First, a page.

Chapter 2Discovering the Universe for Yourself Chapter Outline Patterns in the Night Sky The Reason for Seasons The Moon, Our Constant Companion The Ancient Mystery of the Planets 2/7/2005 2:55 PM
2.1 Patterns in the Night Sky What are constellations? How do we locate objects in the sky? Why do stars rise and set? Why don’t we see the same constellations throughout the year?
Why do we have constellations in the night sky? • Constellations are not the result of an exercise in imagination. • Constellations serve as an aid to time keeping, i.e., a primitive calendar. • Constellations make nighttime navigation possible. • For modern astronomers, constellations are a first level of organization of the sky with definite north-south and east-west boundaries.
Constellation of Orion Red lines mark constellation boundaries
(altitude = 90o) Definitions in Your Local Sky (altitude = 0o) (azimuth = 0o) (azimuth = 90o) (azimuth = 270o) (azimuth = 180o) Big Dipper Angular measure is in degrees, minutes, and seconds of arc 1 degree = 60 arcminutes 1 arcminute = 60 arcseconds
Common Cyclic Phenomena • Diurnal motion – daily rising and setting • Solar annual apparent motion – yearly motion of Sun from west to east relative to the background stars • Lunar phases – monthly cycle of illumination for the Moon • Solar and lunar eclipses – shadow effect • Planetary configurations – changing position of the planets relative to the background stars
Daily Rising and Setting Summer Equinox position Summer solstice Winter solstice Winter
2.2 The Reason for Seasons What causes the seasons? How do we mark the progression of the seasons? Does the orientation of the Earth’s axis change with time?
The Sun’s Annual Motion • As the Earth orbits the Sun, the Sun appears to move eastward along the ecliptic. • At midnight, the stars on our meridian are opposite the Sun the in the sky.
Precession of Earth’s Axis of Rotation • Although the axis seems fixed on human time scales, it actually precesses over about 26,000 years. • Polaris won’t always be the North Star. • Positions of equinoxes shift around orbit; e.g., spring equinox, once in Aries, is now in Pisces!
2.3 The Moon, Our Constant Companion Why do we see phases of the Moon? What causes eclipses?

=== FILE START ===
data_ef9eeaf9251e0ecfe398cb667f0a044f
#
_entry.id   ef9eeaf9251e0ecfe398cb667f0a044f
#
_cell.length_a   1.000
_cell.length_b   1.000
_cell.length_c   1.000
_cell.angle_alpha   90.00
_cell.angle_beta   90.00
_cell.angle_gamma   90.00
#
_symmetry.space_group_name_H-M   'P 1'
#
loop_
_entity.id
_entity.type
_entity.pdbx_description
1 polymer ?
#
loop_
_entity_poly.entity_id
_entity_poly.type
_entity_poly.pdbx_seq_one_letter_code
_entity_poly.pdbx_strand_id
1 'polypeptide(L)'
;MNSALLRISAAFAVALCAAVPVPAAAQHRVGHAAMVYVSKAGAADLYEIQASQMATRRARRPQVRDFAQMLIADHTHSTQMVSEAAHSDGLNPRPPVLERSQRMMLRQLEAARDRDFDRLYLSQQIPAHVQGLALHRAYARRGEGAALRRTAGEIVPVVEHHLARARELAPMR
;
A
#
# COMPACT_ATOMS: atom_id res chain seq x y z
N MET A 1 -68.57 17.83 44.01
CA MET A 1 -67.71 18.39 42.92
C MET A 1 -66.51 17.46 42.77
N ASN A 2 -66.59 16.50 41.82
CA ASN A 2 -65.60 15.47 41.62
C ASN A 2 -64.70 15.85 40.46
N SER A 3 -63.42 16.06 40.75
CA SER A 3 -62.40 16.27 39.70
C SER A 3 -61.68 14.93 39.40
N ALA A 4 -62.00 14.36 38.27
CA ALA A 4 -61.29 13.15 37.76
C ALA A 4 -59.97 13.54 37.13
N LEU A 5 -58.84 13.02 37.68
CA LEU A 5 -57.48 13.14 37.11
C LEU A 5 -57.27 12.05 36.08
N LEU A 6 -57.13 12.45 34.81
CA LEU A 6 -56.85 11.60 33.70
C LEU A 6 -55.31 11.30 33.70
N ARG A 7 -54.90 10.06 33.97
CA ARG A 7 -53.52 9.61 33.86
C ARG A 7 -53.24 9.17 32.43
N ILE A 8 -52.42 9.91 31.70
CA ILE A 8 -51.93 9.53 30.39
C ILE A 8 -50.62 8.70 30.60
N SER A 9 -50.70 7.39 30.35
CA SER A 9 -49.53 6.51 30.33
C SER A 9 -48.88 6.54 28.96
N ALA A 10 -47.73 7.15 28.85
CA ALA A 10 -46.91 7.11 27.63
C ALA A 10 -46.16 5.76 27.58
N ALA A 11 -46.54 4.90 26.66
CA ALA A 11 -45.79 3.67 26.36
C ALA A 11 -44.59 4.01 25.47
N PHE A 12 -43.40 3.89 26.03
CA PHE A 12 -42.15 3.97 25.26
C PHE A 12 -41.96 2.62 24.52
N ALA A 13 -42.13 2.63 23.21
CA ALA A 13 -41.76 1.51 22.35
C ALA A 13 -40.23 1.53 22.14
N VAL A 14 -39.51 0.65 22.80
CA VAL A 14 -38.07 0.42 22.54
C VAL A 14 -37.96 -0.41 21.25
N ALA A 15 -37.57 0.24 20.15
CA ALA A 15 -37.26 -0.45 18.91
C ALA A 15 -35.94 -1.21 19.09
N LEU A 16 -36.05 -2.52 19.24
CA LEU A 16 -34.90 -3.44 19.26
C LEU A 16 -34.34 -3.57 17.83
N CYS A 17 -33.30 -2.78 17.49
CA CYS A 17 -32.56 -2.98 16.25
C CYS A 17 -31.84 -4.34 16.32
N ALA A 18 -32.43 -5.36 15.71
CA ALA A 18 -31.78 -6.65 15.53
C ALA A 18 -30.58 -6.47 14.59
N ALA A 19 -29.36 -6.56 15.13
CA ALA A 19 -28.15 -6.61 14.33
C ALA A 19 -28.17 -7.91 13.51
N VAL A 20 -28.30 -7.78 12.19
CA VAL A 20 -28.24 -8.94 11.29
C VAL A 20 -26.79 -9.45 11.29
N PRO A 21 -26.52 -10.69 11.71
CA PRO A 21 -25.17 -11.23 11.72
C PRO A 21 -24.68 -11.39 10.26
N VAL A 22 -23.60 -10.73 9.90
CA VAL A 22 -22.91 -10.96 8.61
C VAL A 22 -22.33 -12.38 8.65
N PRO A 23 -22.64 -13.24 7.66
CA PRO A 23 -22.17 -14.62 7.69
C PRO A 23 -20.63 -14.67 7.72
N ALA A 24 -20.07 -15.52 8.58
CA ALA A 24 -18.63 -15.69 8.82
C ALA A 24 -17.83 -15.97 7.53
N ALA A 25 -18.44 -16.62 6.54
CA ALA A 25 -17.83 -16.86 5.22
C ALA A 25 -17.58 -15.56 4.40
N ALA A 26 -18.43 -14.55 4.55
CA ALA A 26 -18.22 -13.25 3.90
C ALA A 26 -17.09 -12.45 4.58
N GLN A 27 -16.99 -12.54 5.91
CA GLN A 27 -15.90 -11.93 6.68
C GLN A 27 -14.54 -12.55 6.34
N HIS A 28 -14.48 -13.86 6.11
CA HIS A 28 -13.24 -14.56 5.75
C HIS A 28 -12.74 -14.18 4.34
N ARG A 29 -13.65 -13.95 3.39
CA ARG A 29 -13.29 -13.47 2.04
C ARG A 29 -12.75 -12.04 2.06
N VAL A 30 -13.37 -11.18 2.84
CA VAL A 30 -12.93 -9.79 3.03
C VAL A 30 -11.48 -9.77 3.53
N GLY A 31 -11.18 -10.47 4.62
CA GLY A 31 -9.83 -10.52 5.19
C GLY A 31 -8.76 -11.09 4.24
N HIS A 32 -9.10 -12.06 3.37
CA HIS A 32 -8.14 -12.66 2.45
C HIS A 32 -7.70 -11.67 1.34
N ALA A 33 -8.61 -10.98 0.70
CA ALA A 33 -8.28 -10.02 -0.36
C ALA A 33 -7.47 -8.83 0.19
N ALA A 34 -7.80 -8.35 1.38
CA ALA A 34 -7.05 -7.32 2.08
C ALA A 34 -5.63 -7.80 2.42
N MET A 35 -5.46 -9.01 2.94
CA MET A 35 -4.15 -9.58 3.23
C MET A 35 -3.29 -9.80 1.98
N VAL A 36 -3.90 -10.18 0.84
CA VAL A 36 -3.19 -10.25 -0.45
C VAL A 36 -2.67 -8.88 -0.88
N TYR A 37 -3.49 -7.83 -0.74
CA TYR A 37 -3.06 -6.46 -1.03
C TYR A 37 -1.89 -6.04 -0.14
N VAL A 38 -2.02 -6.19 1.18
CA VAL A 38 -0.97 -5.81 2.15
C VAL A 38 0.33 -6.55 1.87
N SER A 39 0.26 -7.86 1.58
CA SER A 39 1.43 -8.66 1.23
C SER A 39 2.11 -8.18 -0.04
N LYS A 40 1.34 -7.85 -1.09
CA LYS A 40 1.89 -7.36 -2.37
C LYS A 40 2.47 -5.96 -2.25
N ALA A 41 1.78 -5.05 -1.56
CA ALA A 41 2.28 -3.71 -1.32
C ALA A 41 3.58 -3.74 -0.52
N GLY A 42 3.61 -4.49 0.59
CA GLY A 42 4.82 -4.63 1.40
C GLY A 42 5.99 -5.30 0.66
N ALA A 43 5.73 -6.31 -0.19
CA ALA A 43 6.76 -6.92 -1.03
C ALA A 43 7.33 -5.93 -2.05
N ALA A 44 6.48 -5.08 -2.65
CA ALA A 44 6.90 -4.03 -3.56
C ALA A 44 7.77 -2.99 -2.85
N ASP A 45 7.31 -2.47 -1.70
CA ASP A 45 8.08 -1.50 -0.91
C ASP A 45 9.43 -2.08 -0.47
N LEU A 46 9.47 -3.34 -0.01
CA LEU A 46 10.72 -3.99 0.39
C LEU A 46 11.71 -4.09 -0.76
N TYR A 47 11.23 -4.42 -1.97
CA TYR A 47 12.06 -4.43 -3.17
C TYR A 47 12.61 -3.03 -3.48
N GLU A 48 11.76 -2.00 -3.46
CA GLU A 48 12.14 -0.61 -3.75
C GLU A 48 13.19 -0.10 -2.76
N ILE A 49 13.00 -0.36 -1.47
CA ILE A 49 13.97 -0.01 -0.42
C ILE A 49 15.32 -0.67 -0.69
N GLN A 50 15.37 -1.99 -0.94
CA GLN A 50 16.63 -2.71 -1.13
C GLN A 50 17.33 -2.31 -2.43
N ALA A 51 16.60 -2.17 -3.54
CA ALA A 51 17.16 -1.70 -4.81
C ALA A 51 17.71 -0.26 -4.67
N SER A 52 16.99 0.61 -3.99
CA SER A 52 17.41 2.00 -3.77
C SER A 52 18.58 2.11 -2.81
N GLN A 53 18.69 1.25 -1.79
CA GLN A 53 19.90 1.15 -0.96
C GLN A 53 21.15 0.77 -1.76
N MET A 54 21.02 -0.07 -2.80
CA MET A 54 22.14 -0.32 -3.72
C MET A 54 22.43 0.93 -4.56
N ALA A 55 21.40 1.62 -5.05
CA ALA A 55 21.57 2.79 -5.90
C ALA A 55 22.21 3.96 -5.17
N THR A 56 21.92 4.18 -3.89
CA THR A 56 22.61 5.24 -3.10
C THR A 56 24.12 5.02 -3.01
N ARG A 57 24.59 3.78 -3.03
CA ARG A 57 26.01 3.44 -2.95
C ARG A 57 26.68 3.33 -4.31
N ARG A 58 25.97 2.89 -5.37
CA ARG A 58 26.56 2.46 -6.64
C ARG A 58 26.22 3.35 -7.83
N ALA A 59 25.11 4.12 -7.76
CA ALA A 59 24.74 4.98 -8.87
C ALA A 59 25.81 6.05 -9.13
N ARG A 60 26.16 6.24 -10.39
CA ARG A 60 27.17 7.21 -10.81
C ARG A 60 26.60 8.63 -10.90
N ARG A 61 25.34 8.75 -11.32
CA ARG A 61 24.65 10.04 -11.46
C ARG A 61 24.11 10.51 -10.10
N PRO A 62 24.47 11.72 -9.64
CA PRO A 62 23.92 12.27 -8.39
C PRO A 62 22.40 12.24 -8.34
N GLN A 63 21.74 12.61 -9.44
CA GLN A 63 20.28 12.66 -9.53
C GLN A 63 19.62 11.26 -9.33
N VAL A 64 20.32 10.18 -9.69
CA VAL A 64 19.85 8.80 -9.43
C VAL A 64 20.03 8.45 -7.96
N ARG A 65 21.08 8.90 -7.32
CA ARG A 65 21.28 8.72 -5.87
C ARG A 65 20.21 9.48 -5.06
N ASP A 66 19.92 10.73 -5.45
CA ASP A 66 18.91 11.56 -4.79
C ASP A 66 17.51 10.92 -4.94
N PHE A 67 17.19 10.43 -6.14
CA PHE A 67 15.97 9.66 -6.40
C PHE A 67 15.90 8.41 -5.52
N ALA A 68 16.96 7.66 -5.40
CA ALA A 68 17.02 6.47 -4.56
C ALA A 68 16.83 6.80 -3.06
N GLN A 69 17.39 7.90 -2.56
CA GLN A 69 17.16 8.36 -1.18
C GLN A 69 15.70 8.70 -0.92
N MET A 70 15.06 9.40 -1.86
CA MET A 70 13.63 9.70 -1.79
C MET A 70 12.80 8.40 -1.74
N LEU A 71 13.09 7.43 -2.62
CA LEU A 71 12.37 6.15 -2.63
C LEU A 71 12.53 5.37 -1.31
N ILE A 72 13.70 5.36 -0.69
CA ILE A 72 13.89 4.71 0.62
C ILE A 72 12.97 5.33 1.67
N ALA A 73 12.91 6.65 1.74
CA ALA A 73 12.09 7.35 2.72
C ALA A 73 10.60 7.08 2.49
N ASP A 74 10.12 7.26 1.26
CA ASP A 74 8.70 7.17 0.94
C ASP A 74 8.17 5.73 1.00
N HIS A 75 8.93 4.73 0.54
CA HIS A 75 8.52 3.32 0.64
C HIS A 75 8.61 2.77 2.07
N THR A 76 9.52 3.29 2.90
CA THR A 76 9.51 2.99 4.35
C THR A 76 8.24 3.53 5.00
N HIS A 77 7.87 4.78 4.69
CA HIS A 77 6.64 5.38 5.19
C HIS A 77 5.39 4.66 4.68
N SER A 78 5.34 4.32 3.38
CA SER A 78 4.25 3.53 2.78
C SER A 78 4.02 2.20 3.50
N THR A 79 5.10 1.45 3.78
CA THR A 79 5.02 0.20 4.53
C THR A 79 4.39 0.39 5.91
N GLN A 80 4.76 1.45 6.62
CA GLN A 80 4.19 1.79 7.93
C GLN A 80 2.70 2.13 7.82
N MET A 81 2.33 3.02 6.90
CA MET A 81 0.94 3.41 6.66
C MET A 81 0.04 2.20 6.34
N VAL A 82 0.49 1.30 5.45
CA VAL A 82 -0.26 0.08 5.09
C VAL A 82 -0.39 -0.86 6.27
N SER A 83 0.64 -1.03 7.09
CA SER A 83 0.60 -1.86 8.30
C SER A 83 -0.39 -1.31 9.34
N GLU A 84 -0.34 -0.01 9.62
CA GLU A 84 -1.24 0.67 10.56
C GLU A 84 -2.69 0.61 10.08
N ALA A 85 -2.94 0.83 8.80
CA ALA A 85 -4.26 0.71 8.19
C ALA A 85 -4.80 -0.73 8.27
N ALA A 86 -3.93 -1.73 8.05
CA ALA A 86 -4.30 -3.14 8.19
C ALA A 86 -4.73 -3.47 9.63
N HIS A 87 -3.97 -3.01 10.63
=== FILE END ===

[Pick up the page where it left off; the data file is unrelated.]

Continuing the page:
Why are eclipses important to astronomy? • If one can predict an eclipse then we have an accurate time keeping system • They can help in the study of the Sun (solar eclipse)
Solar Eclipses • Solar eclipses can occur only at or near new moon. • Solar eclipses can be partial, total, orannular.
Lunar Eclipses • Lunar eclipses can occur only at or near full moon. • Lunar eclipses can be penumbral, partial, or total.
2.4 The Ancient Mystery of the Planets What was once so mysterious about the movement of planets in our sky? Why did the ancient Greeks reject the real explanation for planetary motion?
What observations did ancients make of planetary motion? • They did recognize the five naked-eye planets as moving relative to background stars • They observed planetary configurations and measured synodic periods • They observed retrograde motions of planets, such as Mars
Superior Conjunction Sun Greatest Western Elongation Greatest Eastern Elongation Inferior Conjunction Earth Inferior Planet Configurations
Superior Planet Configurations Conjunction Sun Eastern Quadrature Western Quadrature Earth Opposition
Earth’s Orbit 26o One Month Later Sun 26o Month 1 Synodic and Sidereal Month • Sidereal month- 360o revolution measured relative background stars • Approximately 27.3d • Synodic month- 386o revolution measured relative to Earth/Sun line • New moon to new moon • Approximately 29.5d
Synodic and Sidereal Periods • Synodic period – time interval between successive occurrences of the same planetary configuration • Sidereal period – time interval for 360o revolution of planet about the Sun measured relative to the stars
The Big Picture • You can enhance your enjoyment of learning astronomy by observing the sky. The more you learn about the appearance and apparent motions of the sky, the more you will appreciate the universe of which you are a part. • From Earth, it is convenient imagines that we are at the center of a great celestial sphere-even though we really are on a planet orbiting a star in a vast universe. We can understand what we see in the local sky by thinking about how the celestial sphere appears. • Most of the phenomena of the sky are relatively easy to observe and understand. The more complex phenomena, particularly eclipses and apparent planetary motion, challenged our ancestors for thousands of years and helped drive the development of science and technology.